Management Concepts & Organisational Behaviour - Creativity And Innovation

The Creativity Process

   Posted On :  19.05.2018 11:16 pm

Creative people, in general, are few and far between in any society.

The Creativity Process
 
Creative people, in general, are few and far between in any society. Many products and services that we take for granted these days are the result of their creative thinking. It was J.P.Guildford, a noted psychologist who coined the phrases ‘divergent’ and ‘convergent’ to describe different thinking styles in the early 1950s. Accordingly, Convergent thinking is the sort of thinking most of us are trained to do. Divergent thinking is quite different from convergent thinking. It is intuitive thinking and is quite different from convergent thinking. It is intuitive thinking useful to deal with problems permitting several possible solutions where novel, unexpected answers emerge.
 
Physiologically, our brain has two distinct hemispheres: one on the left side, and the other on the right side. Psychologists have long back established that these two halves have totally different jobs. The function of the left side of the brain is linear thought process- the type of thinking involved when you solve a mathematical problem. The right side of the brain acts or behaves in a different way. Its functions are connected with imagery, and with intuition or ‘gut-feel’.

There is an obvious parallel between convergence/divergence and the left brain/right brain model. In other words, convergent thinking takes place in the left brain while, divergent thinking in the right brain. Having understood the two spheres of the human brain, let us acquaint with the process of creativity:
 
Idea generation: The individual selects a problem to work on or more likely become aware that a problem or need exists. This is the starting point for the new product development indeed. This refers to the awareness about the ‘gaps’ in the market.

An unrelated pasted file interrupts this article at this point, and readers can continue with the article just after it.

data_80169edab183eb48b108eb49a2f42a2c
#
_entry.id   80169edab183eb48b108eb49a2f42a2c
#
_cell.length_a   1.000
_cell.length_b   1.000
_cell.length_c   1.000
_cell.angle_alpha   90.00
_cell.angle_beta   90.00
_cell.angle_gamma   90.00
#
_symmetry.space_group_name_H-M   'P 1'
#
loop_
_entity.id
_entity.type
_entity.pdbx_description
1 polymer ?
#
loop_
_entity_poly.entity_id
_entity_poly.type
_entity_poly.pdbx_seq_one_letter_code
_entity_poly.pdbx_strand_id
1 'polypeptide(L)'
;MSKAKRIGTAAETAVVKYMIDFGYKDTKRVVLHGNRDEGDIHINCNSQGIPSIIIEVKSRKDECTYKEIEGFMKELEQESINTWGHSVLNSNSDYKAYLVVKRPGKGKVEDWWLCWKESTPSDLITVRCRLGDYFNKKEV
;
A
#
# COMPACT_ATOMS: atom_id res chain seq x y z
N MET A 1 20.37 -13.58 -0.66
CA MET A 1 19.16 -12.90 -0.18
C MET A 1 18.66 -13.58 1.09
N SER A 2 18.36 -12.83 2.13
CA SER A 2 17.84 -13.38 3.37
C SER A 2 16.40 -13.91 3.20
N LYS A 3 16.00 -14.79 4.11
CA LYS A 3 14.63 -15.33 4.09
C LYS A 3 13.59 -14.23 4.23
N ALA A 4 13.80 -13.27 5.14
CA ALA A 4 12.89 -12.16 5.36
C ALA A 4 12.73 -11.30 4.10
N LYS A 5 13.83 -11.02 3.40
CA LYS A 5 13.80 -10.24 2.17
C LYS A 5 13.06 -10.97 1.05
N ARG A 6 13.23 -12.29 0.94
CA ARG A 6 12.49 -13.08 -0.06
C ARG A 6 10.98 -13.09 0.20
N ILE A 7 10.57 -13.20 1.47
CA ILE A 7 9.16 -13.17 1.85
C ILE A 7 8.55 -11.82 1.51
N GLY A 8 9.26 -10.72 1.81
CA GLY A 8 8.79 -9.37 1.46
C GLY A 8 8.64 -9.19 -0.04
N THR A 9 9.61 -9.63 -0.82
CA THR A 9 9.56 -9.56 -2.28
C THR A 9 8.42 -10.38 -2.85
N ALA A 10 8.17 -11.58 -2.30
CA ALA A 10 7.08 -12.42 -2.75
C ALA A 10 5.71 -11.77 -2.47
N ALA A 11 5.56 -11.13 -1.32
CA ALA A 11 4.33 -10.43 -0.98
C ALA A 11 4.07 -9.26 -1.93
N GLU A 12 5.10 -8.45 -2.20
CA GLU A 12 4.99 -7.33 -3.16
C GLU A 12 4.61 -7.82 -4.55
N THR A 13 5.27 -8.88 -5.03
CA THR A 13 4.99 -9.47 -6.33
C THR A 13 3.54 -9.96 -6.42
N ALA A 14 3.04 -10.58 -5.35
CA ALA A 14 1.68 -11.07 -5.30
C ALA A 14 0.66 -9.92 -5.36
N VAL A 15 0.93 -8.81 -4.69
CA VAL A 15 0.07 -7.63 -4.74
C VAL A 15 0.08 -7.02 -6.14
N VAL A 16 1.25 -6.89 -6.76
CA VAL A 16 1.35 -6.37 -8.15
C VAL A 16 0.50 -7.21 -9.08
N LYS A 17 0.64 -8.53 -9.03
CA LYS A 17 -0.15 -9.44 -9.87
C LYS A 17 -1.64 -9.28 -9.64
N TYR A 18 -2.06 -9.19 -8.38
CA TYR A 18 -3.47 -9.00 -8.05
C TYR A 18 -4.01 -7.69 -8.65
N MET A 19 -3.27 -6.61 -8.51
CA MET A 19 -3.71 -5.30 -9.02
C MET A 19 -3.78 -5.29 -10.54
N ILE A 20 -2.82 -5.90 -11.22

Preparation: The individual becomes obsessed with the idea/ problem, recalling and collecting information that seems relevant and dreaming up hypothesis without evaluating them. Openness to experience, tolerance for ambiguity and willingness and courage to redefine the existing concepts, beliefs are the important psychological attributes required at the stage.
 
Incubation: After assembling the available information, the individual relaxes and the subconscious mind becomes active. In this not much understood but crucial step, the individual often appears to be idle or day dreaming, but the subconscious is in fact trying to arrange the facts into a pattern. Psychological freedom and safety are important at this stage.
 
Illumination: This is something which we experience quite often. Often, when least expected – while eating, falling asleep or walking- the new integrative idea will flash into the individual’s mind. Such insights must be recorded quickly, because the conscious mind may forget them in the course of other activities.
 
Verification and Application: The individual sets out to prove by logic or experiment that the idea can solve the problem and can be implemented. Tenacity may be required at this point. It is at this state the individual switches over to the logical, analytical or convergent thinking. The practical implications are examined what is known as feasibility assessment- both technical and economic for commercialization of the idea/concept. This is also known as assessing the scalability.

 

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